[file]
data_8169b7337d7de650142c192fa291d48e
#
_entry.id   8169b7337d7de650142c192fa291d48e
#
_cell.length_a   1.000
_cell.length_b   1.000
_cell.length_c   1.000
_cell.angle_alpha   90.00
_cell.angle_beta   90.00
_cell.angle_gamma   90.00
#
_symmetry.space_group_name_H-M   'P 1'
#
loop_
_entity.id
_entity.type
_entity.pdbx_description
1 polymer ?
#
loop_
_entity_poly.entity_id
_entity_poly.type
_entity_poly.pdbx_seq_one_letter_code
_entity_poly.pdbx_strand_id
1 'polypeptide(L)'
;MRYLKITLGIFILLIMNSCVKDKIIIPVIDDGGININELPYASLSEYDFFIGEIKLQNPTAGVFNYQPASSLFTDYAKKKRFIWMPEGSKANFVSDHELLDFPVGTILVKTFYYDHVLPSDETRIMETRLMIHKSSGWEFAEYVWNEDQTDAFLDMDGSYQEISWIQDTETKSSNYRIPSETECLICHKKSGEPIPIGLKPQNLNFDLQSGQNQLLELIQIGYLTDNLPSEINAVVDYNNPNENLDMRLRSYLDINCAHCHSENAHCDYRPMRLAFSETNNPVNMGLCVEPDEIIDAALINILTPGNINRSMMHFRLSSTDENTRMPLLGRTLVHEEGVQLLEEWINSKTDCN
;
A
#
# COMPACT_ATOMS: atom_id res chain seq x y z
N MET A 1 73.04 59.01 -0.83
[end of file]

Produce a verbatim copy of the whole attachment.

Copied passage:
data_8169b7337d7de650142c192fa291d48e
#
_entry.id   8169b7337d7de650142c192fa291d48e
#
_cell.length_a   1.000
_cell.length_b   1.000
_cell.length_c   1.000
_cell.angle_alpha   90.00
_cell.angle_beta   90.00
_cell.angle_gamma   90.00
#
_symmetry.space_group_name_H-M   'P 1'
#
loop_
_entity.id
_entity.type
_entity.pdbx_description
1 polymer ?
#
loop_
_entity_poly.entity_id
_entity_poly.type
_entity_poly.pdbx_seq_one_letter_code
_entity_poly.pdbx_strand_id
1 'polypeptide(L)'
;MRYLKITLGIFILLIMNSCVKDKIIIPVIDDGGININELPYASLSEYDFFIGEIKLQNPTAGVFNYQPASSLFTDYAKKKRFIWMPEGSKANFVSDHELLDFPVGTILVKTFYYDHVLPSDETRIMETRLMIHKSSGWEFAEYVWNEDQTDAFLDMDGSYQEISWIQDTETKSSNYRIPSETECLICHKKSGEPIPIGLKPQNLNFDLQSGQNQLLELIQIGYLTDNLPSEINAVVDYNNPNENLDMRLRSYLDINCAHCHSENAHCDYRPMRLAFSETNNPVNMGLCVEPDEIIDAALINILTPGNINRSMMHFRLSSTDENTRMPLLGRTLVHEEGVQLLEEWINSKTDCN
;
A
#
# COMPACT_ATOMS: atom_id res chain seq x y z
N MET A 1 73.04 59.01 -0.83